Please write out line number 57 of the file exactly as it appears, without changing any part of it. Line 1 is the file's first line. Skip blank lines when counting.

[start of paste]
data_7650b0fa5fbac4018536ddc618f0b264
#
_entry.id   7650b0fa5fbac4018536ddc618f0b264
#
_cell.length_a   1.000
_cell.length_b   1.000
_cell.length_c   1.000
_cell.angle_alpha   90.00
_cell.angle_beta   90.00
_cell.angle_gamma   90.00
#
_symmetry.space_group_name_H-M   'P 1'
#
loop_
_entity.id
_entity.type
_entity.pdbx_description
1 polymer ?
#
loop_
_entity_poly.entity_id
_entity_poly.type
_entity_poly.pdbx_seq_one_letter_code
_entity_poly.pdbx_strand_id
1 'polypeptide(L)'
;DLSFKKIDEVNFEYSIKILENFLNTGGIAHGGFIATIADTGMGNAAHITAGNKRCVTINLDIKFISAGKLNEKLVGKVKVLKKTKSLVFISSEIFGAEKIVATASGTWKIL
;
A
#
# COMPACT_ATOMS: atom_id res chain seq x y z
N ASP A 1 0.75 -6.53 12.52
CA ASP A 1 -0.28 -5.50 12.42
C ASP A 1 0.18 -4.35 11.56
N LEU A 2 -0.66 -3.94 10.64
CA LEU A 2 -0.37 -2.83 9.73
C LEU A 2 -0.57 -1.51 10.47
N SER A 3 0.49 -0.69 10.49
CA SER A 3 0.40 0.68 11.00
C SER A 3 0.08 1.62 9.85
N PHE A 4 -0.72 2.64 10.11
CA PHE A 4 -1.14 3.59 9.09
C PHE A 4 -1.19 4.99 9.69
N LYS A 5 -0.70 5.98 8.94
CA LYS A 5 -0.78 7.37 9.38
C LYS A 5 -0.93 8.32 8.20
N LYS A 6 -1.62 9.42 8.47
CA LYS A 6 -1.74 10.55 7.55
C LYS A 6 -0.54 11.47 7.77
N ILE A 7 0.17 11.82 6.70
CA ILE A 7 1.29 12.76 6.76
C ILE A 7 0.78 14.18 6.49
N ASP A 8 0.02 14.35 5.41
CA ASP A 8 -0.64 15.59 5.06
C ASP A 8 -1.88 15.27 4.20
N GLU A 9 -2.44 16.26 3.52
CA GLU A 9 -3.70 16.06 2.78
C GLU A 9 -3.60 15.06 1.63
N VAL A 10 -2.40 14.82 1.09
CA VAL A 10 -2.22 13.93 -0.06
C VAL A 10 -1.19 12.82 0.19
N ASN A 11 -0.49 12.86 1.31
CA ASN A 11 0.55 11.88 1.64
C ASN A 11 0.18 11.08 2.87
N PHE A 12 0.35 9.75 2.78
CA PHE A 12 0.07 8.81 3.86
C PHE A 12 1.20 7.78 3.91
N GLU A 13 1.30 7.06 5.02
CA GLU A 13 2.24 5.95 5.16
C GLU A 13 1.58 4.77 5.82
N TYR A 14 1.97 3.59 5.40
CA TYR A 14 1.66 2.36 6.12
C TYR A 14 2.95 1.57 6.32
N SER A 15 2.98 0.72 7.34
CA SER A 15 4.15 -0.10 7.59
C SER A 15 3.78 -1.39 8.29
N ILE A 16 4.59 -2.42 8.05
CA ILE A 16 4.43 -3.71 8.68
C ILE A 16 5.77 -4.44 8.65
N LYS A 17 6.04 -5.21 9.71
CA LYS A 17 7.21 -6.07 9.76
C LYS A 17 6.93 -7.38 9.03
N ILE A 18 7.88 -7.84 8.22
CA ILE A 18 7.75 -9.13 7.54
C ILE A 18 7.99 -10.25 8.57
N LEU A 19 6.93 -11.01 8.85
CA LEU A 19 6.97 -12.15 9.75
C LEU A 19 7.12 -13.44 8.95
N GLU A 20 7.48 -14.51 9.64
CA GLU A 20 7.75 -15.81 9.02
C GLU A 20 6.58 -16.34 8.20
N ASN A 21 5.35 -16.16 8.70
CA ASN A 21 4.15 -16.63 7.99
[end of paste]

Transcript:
C GLU A 9 -3.60 15.06 1.63